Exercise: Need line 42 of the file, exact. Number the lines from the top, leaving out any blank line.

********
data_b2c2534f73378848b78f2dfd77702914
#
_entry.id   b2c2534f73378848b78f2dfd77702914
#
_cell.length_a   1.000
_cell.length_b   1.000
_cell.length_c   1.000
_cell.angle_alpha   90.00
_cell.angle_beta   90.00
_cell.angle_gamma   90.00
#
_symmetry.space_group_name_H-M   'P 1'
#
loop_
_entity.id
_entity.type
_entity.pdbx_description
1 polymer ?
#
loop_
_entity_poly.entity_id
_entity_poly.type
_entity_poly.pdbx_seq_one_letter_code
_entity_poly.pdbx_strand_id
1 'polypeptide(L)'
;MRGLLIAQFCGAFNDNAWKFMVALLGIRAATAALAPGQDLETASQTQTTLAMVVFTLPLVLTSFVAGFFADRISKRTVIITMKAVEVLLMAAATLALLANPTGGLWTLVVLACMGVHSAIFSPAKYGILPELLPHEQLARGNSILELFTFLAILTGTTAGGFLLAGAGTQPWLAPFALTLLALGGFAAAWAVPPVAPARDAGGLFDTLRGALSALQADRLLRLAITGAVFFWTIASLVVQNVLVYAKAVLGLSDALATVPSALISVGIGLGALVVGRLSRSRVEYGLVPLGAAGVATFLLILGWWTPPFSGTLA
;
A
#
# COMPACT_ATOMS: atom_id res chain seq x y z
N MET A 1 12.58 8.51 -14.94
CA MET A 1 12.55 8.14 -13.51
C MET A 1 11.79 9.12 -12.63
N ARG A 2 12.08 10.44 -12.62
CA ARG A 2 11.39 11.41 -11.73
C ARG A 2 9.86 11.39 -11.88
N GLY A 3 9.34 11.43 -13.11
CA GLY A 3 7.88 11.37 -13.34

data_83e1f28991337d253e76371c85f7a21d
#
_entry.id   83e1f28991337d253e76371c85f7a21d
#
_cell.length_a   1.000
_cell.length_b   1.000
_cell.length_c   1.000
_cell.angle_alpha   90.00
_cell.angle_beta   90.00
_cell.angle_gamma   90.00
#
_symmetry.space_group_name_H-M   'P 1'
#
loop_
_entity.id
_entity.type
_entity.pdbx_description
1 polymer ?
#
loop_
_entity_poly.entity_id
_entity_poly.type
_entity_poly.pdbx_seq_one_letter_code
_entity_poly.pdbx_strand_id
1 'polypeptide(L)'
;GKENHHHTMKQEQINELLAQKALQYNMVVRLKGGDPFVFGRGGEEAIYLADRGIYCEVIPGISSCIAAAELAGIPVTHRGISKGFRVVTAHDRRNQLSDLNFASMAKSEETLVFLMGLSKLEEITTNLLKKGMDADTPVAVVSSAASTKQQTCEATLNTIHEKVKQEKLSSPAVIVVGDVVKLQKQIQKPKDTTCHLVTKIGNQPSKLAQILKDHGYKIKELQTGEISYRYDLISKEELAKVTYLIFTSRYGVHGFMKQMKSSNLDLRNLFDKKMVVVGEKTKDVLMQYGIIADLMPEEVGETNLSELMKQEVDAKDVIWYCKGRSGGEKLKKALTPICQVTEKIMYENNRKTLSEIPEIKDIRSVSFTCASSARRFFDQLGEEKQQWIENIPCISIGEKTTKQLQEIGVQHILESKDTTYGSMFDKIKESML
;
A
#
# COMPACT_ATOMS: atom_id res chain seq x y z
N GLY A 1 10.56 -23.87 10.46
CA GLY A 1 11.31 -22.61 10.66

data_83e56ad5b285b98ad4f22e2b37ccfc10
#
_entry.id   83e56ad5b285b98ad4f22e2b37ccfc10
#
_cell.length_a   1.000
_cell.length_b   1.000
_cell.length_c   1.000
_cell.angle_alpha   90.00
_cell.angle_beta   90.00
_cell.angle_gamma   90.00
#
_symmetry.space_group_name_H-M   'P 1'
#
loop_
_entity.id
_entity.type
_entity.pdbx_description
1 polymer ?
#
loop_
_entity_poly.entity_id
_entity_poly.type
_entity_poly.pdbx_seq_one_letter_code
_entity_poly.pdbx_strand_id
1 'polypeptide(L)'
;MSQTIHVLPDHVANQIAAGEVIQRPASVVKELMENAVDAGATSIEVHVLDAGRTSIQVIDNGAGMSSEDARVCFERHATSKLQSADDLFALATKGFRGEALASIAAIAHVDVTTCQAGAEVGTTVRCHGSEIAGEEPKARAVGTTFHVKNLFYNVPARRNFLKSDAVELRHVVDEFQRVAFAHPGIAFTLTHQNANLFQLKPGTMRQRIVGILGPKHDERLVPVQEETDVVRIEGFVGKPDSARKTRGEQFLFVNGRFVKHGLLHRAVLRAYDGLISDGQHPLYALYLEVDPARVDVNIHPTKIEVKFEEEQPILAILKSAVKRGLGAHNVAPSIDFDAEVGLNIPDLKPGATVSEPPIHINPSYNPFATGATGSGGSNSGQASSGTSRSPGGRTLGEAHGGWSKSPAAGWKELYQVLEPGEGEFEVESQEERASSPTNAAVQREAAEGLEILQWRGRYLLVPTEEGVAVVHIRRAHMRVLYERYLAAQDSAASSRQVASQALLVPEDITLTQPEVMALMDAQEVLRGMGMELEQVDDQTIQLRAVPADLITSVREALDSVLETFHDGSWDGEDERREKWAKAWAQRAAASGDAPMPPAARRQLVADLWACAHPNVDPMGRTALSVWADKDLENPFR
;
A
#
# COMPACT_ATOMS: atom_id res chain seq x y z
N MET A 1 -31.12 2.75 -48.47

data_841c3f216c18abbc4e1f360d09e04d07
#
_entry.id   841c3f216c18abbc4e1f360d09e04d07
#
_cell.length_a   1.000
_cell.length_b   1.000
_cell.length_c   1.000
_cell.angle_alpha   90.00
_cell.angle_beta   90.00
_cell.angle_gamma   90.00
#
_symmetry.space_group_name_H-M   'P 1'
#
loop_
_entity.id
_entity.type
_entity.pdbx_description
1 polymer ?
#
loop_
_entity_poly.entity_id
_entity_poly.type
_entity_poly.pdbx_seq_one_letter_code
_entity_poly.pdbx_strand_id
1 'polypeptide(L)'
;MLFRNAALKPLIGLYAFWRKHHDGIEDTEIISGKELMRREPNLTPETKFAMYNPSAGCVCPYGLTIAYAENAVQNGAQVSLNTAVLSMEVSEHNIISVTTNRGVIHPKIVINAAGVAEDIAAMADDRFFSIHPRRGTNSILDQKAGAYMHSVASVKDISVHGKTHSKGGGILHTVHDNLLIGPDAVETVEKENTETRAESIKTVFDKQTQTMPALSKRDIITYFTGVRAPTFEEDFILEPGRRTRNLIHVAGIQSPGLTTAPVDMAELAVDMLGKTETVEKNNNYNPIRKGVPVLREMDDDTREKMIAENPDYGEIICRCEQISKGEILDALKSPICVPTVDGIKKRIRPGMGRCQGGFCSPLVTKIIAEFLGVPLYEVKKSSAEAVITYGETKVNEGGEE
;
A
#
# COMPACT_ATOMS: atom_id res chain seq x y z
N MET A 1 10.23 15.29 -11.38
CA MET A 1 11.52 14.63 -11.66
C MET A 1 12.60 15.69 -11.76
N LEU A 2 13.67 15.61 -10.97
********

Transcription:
#